Courtesy Reuters

What France Means to England

POLITICAL alliances are not, as Herr Hitler rightly remarked, concluded upon a basis of compatibility of temper; they are concluded for the purpose of assuring certain common ends. The history of Anglo-French relations during the last thirty-five years is a proof of that aphorism. Our national characters, and at moments our immediate national aims, have proved incompatible; it is because we have throughout been faced by a basic common danger that we have been obliged, in spite of many quarrels, to retain our connection.

The American people have a congenital sympathy for France. To the great mass of Americans, France signifies a fellow Republic inspired by a common faith in the rights of man. Gratitude to Lafayette is even today a constantly renewed inspiration and the American schoolboy learns to look upon France as a hereditary friend. Contacts between the two countries are sentimental rather than actual, and those richer Americans who visit France are charmed by the luxuries and elegances of her ancient civilization. True, the war and its aftermath have done much to diminish this sentimental legend; yet the feeling is there; it is vague but widespread; it might at any moment again become operative.

The British people do not share these sympathies. It is not only that our history books indicate that France has for centuries been hostile towards us, it is that the two national characters are diametrically opposed. The average Englishman (and most Englishmen are extremely true to type) is slow, unintellectual and puritan. He regards Frenchmen as vivacious, and therefore volatile; as nimble-witted, and therefore unreliable; as hedonistic, and therefore profligate. He mistrusts their politicians, whom he regards as treacherous and corrupt. He is irritated by their press polemics, which he attributes, and not without reason, to foreign subventions. And he dislikes their foreign policy, which jars on his isolationist feelings and makes him dread lest we be dragged into trouble "at the coat-tails of France."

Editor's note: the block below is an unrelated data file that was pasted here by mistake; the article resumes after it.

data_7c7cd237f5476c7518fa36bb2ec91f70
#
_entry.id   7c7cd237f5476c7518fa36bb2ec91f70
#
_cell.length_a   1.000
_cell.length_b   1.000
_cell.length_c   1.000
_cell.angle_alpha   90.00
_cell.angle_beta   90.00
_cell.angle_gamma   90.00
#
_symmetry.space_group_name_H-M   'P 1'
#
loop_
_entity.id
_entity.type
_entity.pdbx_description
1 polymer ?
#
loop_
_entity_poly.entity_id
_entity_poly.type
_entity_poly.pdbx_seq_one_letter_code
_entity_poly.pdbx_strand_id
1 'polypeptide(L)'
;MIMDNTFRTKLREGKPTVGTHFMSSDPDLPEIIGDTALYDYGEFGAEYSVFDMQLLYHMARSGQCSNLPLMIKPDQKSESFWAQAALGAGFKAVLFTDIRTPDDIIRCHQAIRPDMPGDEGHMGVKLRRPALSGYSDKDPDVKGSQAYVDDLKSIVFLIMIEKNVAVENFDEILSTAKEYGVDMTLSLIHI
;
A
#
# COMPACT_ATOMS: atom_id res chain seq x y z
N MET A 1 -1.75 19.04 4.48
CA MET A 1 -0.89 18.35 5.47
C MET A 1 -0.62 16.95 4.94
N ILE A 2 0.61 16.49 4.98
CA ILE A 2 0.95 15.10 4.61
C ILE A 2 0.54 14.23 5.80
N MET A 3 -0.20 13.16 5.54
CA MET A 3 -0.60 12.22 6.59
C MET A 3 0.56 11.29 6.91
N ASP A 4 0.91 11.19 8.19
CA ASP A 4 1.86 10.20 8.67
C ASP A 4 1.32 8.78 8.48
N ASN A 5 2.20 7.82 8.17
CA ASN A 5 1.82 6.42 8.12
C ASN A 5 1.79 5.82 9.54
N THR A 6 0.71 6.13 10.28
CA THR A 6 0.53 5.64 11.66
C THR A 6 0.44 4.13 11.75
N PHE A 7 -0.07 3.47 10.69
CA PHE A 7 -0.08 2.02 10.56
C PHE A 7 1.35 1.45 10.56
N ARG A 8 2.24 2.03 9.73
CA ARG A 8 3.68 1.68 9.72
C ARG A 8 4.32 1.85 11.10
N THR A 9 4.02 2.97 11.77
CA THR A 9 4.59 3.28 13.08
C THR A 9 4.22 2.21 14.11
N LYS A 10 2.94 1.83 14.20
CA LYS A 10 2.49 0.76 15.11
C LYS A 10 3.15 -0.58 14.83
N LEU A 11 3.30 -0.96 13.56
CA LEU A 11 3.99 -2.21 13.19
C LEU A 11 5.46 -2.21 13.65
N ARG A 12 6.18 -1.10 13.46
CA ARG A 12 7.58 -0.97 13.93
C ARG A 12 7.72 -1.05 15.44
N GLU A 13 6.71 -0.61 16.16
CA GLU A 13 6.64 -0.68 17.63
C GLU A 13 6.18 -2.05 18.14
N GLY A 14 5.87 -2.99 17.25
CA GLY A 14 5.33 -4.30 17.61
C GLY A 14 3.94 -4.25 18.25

These instinctive prejudices are not mitigated by personal contacts.

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